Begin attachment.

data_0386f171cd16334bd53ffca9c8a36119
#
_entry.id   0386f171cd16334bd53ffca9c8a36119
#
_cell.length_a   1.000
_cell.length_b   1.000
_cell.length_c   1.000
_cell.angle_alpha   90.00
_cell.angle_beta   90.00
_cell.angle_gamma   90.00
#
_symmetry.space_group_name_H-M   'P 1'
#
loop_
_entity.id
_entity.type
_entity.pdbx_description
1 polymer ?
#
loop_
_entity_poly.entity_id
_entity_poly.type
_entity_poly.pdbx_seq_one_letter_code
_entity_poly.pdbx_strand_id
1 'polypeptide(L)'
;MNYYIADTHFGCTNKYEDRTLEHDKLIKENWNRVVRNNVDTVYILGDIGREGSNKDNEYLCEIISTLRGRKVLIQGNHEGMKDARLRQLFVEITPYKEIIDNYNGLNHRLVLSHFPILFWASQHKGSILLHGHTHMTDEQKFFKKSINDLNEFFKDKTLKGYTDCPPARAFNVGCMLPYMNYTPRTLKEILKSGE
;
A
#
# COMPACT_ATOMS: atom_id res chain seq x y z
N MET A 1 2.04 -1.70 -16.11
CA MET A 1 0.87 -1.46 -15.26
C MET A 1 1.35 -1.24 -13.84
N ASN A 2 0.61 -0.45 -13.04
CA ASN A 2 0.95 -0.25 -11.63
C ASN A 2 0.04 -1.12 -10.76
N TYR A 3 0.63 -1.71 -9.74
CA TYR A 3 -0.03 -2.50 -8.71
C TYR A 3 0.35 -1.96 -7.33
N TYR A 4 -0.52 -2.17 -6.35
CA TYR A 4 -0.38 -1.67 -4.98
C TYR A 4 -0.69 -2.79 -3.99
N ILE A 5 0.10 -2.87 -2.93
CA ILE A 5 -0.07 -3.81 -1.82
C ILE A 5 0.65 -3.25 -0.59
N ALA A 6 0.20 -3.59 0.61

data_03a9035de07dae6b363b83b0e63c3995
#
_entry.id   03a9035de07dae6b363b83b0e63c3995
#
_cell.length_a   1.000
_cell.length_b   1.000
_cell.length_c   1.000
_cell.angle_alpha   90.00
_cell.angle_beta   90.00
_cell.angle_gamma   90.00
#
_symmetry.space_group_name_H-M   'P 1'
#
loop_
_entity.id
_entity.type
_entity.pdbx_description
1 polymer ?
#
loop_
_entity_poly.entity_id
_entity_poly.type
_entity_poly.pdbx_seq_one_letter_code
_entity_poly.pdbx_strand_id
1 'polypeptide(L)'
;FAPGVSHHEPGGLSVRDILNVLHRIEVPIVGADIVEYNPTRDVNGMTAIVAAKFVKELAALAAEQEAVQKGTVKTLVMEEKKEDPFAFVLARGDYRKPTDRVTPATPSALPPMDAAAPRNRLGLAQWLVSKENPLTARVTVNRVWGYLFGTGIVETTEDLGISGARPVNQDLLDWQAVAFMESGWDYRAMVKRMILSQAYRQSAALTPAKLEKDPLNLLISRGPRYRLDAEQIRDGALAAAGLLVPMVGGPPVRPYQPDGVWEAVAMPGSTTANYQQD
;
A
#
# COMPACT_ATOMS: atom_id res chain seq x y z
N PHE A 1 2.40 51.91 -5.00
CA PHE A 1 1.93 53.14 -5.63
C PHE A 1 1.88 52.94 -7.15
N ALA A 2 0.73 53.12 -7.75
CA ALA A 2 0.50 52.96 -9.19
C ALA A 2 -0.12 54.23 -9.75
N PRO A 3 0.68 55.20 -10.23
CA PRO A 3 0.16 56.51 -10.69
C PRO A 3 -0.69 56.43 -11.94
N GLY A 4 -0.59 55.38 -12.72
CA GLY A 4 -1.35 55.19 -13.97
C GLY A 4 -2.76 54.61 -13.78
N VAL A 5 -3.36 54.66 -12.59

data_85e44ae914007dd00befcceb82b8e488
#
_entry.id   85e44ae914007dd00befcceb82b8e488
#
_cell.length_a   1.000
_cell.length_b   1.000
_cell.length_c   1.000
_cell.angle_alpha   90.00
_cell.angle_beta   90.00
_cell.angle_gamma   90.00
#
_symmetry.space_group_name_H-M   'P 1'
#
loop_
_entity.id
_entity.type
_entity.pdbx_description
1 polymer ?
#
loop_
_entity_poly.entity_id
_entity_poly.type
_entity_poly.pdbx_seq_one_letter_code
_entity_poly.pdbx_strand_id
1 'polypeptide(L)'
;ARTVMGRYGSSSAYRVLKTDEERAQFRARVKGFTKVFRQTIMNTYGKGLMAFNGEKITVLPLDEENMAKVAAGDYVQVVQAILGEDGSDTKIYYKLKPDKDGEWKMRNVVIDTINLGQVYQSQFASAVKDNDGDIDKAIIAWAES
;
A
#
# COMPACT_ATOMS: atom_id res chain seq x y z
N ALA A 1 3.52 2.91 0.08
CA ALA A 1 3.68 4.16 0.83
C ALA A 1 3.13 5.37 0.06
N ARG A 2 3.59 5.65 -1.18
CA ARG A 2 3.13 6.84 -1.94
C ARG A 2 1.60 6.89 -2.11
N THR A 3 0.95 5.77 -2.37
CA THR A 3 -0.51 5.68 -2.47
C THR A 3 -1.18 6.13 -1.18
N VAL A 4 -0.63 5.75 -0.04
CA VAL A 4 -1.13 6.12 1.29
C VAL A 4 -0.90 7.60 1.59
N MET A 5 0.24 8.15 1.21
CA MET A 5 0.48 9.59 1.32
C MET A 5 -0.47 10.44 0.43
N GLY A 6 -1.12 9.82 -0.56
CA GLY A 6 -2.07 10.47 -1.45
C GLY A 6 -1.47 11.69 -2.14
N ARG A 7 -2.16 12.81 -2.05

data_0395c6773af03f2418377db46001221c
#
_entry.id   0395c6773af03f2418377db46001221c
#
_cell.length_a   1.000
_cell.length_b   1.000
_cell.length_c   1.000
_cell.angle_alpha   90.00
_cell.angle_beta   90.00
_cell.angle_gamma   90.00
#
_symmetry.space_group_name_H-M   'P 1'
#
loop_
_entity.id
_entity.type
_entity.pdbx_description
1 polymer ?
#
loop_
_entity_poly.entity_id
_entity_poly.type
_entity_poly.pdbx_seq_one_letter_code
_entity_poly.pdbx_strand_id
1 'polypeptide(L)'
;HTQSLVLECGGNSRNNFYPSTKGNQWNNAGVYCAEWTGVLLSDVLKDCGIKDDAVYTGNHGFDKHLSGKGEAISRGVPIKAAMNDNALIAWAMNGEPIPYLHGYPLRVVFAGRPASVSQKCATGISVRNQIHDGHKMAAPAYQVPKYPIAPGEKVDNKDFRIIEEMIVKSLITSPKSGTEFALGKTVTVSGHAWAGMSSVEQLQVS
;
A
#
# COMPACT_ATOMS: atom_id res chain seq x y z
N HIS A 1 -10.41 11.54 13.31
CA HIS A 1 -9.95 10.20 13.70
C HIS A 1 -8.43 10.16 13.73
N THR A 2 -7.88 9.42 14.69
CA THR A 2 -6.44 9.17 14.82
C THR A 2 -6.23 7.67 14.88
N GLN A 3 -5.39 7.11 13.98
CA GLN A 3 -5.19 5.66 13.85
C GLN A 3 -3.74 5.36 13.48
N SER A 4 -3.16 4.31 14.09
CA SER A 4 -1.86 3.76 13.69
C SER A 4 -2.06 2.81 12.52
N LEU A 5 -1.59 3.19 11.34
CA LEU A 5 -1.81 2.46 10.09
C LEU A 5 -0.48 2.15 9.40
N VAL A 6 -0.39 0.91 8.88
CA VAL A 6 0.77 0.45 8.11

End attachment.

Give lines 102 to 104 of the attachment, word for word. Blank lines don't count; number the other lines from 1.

#
loop_
_entity.id